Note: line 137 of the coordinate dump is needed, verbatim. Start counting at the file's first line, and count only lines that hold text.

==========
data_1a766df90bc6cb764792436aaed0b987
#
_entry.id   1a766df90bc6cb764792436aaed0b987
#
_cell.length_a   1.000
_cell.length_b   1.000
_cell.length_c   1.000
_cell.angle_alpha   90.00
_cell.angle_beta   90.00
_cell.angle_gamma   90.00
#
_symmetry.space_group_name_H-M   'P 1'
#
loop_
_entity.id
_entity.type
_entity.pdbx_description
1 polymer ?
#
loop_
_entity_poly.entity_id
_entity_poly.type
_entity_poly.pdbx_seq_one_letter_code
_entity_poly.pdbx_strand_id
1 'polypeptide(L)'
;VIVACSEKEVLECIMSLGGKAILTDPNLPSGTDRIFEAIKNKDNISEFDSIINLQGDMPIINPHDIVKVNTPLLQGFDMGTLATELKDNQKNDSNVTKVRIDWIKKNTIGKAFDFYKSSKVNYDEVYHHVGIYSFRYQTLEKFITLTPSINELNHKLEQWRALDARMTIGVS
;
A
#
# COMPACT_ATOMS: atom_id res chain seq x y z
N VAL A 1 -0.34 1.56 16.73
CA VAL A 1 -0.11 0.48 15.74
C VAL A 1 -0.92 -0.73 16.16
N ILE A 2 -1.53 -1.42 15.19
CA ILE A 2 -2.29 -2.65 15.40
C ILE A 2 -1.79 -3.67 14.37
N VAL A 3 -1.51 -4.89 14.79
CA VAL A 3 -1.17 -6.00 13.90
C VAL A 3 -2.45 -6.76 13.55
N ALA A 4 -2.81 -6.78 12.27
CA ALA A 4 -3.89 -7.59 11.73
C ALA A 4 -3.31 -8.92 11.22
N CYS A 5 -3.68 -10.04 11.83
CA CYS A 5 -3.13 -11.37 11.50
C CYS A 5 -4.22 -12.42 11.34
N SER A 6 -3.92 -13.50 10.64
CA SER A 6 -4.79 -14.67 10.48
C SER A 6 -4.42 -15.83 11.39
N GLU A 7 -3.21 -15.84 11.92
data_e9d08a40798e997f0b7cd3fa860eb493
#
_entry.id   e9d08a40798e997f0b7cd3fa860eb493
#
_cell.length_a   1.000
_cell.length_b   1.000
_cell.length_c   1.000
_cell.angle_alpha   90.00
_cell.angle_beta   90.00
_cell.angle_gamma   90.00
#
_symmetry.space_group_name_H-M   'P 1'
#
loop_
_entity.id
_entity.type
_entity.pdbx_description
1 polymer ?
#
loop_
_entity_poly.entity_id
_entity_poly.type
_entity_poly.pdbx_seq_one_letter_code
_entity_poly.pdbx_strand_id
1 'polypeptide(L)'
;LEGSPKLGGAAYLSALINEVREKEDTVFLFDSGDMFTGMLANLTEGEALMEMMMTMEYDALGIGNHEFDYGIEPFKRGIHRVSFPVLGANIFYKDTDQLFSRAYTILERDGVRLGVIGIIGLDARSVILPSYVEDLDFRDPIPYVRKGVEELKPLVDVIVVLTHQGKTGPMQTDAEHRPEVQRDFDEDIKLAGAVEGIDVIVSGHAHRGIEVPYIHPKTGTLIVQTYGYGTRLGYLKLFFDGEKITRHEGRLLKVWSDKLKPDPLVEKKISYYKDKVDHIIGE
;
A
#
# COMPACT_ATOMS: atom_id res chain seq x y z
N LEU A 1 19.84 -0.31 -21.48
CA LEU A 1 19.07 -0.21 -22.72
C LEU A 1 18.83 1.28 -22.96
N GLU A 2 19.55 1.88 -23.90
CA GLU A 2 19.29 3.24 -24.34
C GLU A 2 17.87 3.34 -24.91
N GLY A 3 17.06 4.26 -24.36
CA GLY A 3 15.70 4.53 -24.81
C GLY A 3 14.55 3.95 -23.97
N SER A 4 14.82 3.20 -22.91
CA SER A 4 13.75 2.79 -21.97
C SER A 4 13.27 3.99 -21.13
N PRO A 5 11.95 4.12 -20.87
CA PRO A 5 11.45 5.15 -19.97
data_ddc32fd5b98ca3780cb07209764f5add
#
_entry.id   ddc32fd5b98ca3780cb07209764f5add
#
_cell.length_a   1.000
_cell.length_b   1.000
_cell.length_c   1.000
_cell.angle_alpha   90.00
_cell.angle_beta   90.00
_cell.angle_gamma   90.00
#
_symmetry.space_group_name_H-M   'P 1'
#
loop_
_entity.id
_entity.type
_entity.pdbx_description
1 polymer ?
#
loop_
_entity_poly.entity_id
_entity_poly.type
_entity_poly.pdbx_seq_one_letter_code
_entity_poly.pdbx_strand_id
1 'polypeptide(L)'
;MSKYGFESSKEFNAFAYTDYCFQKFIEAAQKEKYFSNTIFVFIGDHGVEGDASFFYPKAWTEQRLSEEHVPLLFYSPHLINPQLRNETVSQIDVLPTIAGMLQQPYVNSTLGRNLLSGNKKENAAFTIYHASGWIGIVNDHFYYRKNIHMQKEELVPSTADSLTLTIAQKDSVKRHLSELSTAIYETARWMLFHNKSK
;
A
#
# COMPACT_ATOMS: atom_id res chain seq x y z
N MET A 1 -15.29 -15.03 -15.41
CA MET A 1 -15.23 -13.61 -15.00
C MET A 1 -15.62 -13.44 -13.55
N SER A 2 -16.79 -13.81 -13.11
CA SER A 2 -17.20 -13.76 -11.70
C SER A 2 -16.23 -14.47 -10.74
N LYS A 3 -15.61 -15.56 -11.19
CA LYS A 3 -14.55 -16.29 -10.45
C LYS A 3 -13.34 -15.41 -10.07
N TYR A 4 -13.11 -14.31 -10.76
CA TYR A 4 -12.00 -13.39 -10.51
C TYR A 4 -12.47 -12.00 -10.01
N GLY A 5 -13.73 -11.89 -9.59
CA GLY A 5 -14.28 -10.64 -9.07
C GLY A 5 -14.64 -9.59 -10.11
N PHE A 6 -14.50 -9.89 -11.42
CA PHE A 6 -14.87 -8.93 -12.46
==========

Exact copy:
CA GLY A 5 -14.28 -10.64 -9.07